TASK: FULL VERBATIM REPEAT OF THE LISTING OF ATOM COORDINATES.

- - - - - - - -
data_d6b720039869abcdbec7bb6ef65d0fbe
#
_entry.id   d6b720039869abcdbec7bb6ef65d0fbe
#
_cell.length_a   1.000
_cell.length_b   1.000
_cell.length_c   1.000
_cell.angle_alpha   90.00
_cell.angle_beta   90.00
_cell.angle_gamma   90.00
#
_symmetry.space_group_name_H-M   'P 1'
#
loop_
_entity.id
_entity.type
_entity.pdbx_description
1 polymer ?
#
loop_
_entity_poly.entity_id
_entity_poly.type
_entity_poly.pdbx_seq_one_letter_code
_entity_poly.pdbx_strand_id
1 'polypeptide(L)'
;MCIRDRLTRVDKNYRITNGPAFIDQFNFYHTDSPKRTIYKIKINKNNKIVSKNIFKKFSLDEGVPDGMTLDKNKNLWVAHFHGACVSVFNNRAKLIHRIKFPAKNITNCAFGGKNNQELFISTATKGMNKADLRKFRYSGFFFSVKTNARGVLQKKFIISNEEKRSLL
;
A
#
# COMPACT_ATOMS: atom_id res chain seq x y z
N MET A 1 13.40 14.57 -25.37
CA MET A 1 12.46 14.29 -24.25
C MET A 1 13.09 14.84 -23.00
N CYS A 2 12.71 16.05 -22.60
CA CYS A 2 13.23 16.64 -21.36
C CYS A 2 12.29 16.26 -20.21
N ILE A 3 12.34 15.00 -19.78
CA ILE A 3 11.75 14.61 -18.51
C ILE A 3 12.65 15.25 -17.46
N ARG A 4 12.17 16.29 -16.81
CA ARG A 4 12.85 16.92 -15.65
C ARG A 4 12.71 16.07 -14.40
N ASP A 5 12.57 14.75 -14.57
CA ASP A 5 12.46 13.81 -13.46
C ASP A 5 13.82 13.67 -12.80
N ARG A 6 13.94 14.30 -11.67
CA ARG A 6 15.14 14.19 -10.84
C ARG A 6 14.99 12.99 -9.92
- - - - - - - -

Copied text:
data_d6b720039869abcdbec7bb6ef65d0fbe
#
_entry.id   d6b720039869abcdbec7bb6ef65d0fbe
#
_cell.length_a   1.000
_cell.length_b   1.000
_cell.length_c   1.000
_cell.angle_alpha   90.00
_cell.angle_beta   90.00
_cell.angle_gamma   90.00
#
_symmetry.space_group_name_H-M   'P 1'
#
loop_
_entity.id
_entity.type
_entity.pdbx_description
1 polymer ?
#
loop_
_entity_poly.entity_id
_entity_poly.type
_entity_poly.pdbx_seq_one_letter_code
_entity_poly.pdbx_strand_id
1 'polypeptide(L)'
;MCIRDRLTRVDKNYRITNGPAFIDQFNFYHTDSPKRTIYKIKINKNNKIVSKNIFKKFSLDEGVPDGMTLDKNKNLWVAHFHGACVSVFNNRAKLIHRIKFPAKNITNCAFGGKNNQELFISTATKGMNKADLRKFRYSGFFFSVKTNARGVLQKKFIISNEEKRSLL
;
A
#
# COMPACT_ATOMS: atom_id res chain seq x y z
N MET A 1 13.40 14.57 -25.37
CA MET A 1 12.46 14.29 -24.25
C MET A 1 13.09 14.84 -23.00
N CYS A 2 12.71 16.05 -22.60
CA CYS A 2 13.23 16.64 -21.36
C CYS A 2 12.29 16.26 -20.21
N ILE A 3 12.34 15.00 -19.78
CA ILE A 3 11.75 14.61 -18.51
C ILE A 3 12.65 15.25 -17.46
N ARG A 4 12.17 16.29 -16.81
CA ARG A 4 12.85 16.92 -15.65
C ARG A 4 12.71 16.07 -14.40
N ASP A 5 12.57 14.75 -14.57
CA ASP A 5 12.46 13.81 -13.46
C ASP A 5 13.82 13.67 -12.80
N ARG A 6 13.94 14.30 -11.67
CA ARG A 6 15.14 14.19 -10.84
C ARG A 6 14.99 12.99 -9.92